My Impressions As An Extra In What’s Up, Doc?

Whats Up DocGuest blogger Anthony Piazza writes:

My first assignment came out of a “cattle call” that was held at the SF Casting Agency in the summer of 1971. The casting directors for Warner Brothers Studio were present at the office to select from hundreds of people (why, “cattle call”), those to be casted for various “extra” roles during an airport scene at SFO for the film What’s Up, Doc?. The agency had been around for some years, but at that time they were shy on younger people to fill roles as stewardesses and military personnel- thus, I became a Marine- but only for two days.

After reporting to the wardrobe truck and changing into my costume, I went to the set which was located at the TWA wing of the airport. The lobby there was enormous- which was lucky because between, cast, crew, extras, and on lookers it was filled to capacity. It was also hot- lit by many photographic lights- arcs, inky dinks, eye lights- you name it!

If you have ever worked on a set you will understand the saying, “hurry up and wait!”- and we did a lot of waiting! However, the one benefit of that was that I had time to meet a lot of other fellow “extras”, and made many future friends. One particular was Johnny Weissmuller Jr., we talked for hours about his Dad. He referred lovingly to Johnny Sr. as the “old man”, and it was evident in our conversation that we both shared the same admiration of him and his work. We also both had the same movie book, “Tarzan of the Movies,” and discussed that as well. We worked together many times afterward. The last time I ran into him, he was trying to contact a collector who had some of his father’s Olympic Medals (this was just after his father had passed away).

All the stars were present for the shoot- and it was a real treat: Streisand was and is undoubtedly very talented- gifted with a beautiful singing voice and an excellent talent for comic timing. Interestingly, she was more attractive in person than on film. She also had a very dynamic personality and exhibited ‘star’ qualities on the set.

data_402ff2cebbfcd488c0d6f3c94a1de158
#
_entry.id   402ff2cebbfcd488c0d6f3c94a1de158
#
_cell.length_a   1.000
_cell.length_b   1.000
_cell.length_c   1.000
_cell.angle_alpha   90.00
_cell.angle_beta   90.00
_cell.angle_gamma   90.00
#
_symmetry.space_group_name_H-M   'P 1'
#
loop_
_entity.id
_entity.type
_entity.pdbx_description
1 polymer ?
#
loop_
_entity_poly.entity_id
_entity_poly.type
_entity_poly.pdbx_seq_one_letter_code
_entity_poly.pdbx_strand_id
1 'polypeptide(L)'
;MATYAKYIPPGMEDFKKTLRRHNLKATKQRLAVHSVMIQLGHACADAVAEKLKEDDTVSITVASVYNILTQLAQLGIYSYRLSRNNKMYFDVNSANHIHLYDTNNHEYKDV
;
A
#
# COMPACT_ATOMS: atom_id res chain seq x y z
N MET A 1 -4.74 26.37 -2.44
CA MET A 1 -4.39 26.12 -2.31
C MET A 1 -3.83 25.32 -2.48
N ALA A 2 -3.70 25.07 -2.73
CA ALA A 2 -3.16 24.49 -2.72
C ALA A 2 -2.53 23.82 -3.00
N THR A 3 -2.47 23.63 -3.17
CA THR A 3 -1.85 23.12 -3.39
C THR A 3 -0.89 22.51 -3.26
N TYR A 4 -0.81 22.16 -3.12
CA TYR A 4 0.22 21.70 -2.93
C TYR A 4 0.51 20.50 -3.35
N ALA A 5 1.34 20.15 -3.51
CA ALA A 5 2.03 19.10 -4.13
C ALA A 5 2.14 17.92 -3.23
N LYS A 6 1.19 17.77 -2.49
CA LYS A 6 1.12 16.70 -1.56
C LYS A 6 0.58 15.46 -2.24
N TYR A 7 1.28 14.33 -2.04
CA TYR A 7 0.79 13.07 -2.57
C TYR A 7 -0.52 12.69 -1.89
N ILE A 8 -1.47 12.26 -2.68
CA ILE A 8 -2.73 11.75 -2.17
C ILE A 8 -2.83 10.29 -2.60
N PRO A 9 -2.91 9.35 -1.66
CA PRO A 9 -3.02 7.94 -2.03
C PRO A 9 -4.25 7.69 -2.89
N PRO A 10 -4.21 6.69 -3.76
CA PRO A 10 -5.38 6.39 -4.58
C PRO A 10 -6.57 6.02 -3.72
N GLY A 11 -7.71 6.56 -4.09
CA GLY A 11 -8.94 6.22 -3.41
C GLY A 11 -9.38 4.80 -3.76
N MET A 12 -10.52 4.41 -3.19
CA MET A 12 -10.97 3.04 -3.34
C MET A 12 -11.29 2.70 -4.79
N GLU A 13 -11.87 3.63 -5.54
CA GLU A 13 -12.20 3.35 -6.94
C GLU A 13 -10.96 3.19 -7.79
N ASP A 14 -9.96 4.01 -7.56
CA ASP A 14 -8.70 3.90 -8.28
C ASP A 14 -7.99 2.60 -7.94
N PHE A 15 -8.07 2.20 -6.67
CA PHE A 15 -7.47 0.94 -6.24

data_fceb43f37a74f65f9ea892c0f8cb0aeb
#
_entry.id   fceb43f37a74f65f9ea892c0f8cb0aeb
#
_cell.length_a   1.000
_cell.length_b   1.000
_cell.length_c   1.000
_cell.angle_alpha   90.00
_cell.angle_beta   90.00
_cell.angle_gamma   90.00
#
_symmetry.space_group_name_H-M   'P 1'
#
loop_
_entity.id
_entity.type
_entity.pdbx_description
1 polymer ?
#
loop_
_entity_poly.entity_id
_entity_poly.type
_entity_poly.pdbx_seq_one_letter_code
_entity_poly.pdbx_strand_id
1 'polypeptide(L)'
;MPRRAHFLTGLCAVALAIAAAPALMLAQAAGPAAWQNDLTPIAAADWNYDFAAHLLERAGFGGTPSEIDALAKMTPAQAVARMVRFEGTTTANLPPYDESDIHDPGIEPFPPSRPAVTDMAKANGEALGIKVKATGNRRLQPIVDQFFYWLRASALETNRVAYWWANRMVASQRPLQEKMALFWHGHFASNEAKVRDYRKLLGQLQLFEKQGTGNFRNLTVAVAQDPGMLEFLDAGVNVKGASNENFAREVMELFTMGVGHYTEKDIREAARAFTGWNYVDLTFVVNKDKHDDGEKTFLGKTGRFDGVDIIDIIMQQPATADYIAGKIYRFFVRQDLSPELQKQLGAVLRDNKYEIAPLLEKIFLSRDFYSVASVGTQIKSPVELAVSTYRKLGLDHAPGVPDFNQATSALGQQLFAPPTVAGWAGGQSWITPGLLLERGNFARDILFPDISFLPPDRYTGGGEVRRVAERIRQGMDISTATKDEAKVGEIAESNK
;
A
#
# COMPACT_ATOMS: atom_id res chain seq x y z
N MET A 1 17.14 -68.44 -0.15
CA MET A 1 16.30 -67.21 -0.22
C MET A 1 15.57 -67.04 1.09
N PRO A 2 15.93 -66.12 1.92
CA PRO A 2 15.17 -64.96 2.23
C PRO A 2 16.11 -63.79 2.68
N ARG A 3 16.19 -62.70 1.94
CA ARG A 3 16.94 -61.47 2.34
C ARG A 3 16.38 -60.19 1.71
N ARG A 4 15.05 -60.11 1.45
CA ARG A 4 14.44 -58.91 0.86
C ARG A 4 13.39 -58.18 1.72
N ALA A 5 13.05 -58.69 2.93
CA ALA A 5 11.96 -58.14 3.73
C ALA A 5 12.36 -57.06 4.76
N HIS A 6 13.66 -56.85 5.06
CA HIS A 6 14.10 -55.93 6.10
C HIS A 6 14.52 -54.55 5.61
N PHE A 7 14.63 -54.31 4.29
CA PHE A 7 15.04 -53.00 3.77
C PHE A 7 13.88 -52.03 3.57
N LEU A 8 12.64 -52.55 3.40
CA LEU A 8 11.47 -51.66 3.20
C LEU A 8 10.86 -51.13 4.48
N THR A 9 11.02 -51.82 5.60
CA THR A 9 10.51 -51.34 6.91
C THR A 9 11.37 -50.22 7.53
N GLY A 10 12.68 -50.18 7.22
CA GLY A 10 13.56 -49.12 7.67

O’ Neal I believe was overwhelmed by the crowds that flocked around him. His fame from the television show “Peyton Place” still pursued him and he seemed to shy away from the public when possible.

Bogdanovitch (in his signature tennis sweater) was there directing- very directorial in appearance and style. It was fun watching him in action.

I was also exceedingly impressed by a lesser know actress (at the time) who co-starred in the film. She would become a big star later, due to Mel Brooks (who, incidentally I got to work with a few years later)-  and I just have to say, “It’s true, It’s TRUE!” and you probably know who I mean. Madeline Kahn stole all the scenes I watched her shoot- and I knew then that she was going places. She was extremely outgoing in front of the cameras and surprisingly shy behind.

Another future alumni of Brooks’ films, Kenneth Mars was also present (very funny in person) and Liam Dunn (preacher of Blazing Saddles) also had a role as a judge. Also of note, the screenplay was by Buck Henry, another associate of Brooks (Get Smart).

There is a lot more I could say about this experience; because it WAS my first , the impressions have seemed more lasting. However, I will spare you of further rantings for now- but if you are interested, I will leave it for another day.

Tony Piazza is a retired Biologist, now returning to an earlier passion- film and film making.  During the 1970’s He was trained in, and worked professionally with many Hollywood production companies. He has had the good fortune to work with such legendary actors as Steve McQueen, Paul Newman, and Fred Astaire to mention a few. He was also on the crew of several Quinn Martin television productions, including The Streets of San Francisco, starring Karl Malden and Michael Douglas. He is now a regular contributor to the TCM (Turner Classic Movies) website (Classic Member Union) where he has written about these experiences.

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